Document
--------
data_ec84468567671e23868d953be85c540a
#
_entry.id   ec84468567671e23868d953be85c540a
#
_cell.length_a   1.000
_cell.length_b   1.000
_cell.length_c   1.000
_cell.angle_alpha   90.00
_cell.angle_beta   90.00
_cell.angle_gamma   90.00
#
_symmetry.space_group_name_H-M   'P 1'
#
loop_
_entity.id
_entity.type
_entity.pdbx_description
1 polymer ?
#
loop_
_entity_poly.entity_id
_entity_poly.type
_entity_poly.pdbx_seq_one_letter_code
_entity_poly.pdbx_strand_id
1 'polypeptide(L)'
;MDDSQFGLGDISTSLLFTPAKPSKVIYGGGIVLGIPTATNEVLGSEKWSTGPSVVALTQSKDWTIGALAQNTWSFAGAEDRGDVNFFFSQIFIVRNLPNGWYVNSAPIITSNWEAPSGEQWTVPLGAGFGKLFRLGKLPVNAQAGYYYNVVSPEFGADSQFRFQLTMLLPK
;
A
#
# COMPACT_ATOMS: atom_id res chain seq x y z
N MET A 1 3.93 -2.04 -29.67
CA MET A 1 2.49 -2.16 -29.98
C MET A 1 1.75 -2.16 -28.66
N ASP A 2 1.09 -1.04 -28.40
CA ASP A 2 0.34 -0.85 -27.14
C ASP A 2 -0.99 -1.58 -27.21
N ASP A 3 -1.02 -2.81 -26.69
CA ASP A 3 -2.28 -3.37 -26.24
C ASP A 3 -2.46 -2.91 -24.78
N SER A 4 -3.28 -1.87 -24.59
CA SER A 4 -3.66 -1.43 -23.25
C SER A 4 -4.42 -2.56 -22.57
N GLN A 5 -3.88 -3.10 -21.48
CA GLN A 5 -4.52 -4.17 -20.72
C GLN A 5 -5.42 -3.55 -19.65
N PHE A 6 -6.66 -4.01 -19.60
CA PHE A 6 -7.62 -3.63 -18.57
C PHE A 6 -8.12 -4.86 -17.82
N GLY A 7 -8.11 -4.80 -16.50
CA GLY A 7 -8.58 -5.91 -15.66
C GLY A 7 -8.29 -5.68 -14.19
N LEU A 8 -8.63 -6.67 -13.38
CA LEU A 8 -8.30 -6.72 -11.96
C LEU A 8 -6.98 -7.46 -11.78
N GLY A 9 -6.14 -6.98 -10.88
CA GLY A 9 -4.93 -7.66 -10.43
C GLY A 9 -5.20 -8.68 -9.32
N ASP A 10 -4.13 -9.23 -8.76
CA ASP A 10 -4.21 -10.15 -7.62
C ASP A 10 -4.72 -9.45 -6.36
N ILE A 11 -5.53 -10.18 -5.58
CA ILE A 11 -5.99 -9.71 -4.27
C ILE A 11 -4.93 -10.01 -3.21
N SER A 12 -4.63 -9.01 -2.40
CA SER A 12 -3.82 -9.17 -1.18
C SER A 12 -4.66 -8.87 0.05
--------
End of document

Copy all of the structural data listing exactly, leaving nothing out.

data_ec84468567671e23868d953be85c540a
#
_entry.id   ec84468567671e23868d953be85c540a
#
_cell.length_a   1.000
_cell.length_b   1.000
_cell.length_c   1.000
_cell.angle_alpha   90.00
_cell.angle_beta   90.00
_cell.angle_gamma   90.00
#
_symmetry.space_group_name_H-M   'P 1'
#
loop_
_entity.id
_entity.type
_entity.pdbx_description
1 polymer ?
#
loop_
_entity_poly.entity_id
_entity_poly.type
_entity_poly.pdbx_seq_one_letter_code
_entity_poly.pdbx_strand_id
1 'polypeptide(L)'
;MDDSQFGLGDISTSLLFTPAKPSKVIYGGGIVLGIPTATNEVLGSEKWSTGPSVVALTQSKDWTIGALAQNTWSFAGAEDRGDVNFFFSQIFIVRNLPNGWYVNSAPIITSNWEAPSGEQWTVPLGAGFGKLFRLGKLPVNAQAGYYYNVVSPEFGADSQFRFQLTMLLPK
;
A
#
# COMPACT_ATOMS: atom_id res chain seq x y z
N MET A 1 3.93 -2.04 -29.67
CA MET A 1 2.49 -2.16 -29.98
C MET A 1 1.75 -2.16 -28.66
N ASP A 2 1.09 -1.04 -28.40
CA ASP A 2 0.34 -0.85 -27.14
C ASP A 2 -0.99 -1.58 -27.21
N ASP A 3 -1.02 -2.81 -26.69
CA ASP A 3 -2.28 -3.37 -26.24
C ASP A 3 -2.46 -2.91 -24.78
N SER A 4 -3.28 -1.87 -24.59
CA SER A 4 -3.66 -1.43 -23.25
C SER A 4 -4.42 -2.56 -22.57
N GLN A 5 -3.88 -3.10 -21.48
CA GLN A 5 -4.52 -4.17 -20.72
C GLN A 5 -5.42 -3.55 -19.65
N PHE A 6 -6.66 -4.01 -19.60
CA PHE A 6 -7.62 -3.63 -18.57
C PHE A 6 -8.12 -4.86 -17.82
N GLY A 7 -8.11 -4.80 -16.50
CA GLY A 7 -8.58 -5.91 -15.66
C GLY A 7 -8.29 -5.68 -14.19
N LEU A 8 -8.63 -6.67 -13.38
CA LEU A 8 -8.30 -6.72 -11.96
C LEU A 8 -6.98 -7.46 -11.78
N GLY A 9 -6.14 -6.98 -10.88
CA GLY A 9 -4.93 -7.66 -10.43
C GLY A 9 -5.20 -8.68 -9.32
N ASP A 10 -4.13 -9.23 -8.76
CA ASP A 10 -4.21 -10.15 -7.62
C ASP A 10 -4.72 -9.45 -6.36
N ILE A 11 -5.53 -10.18 -5.58
CA ILE A 11 -5.99 -9.71 -4.27
C ILE A 11 -4.93 -10.01 -3.21
N SER A 12 -4.63 -9.01 -2.40
CA SER A 12 -3.82 -9.17 -1.18
C SER A 12 -4.66 -8.87 0.05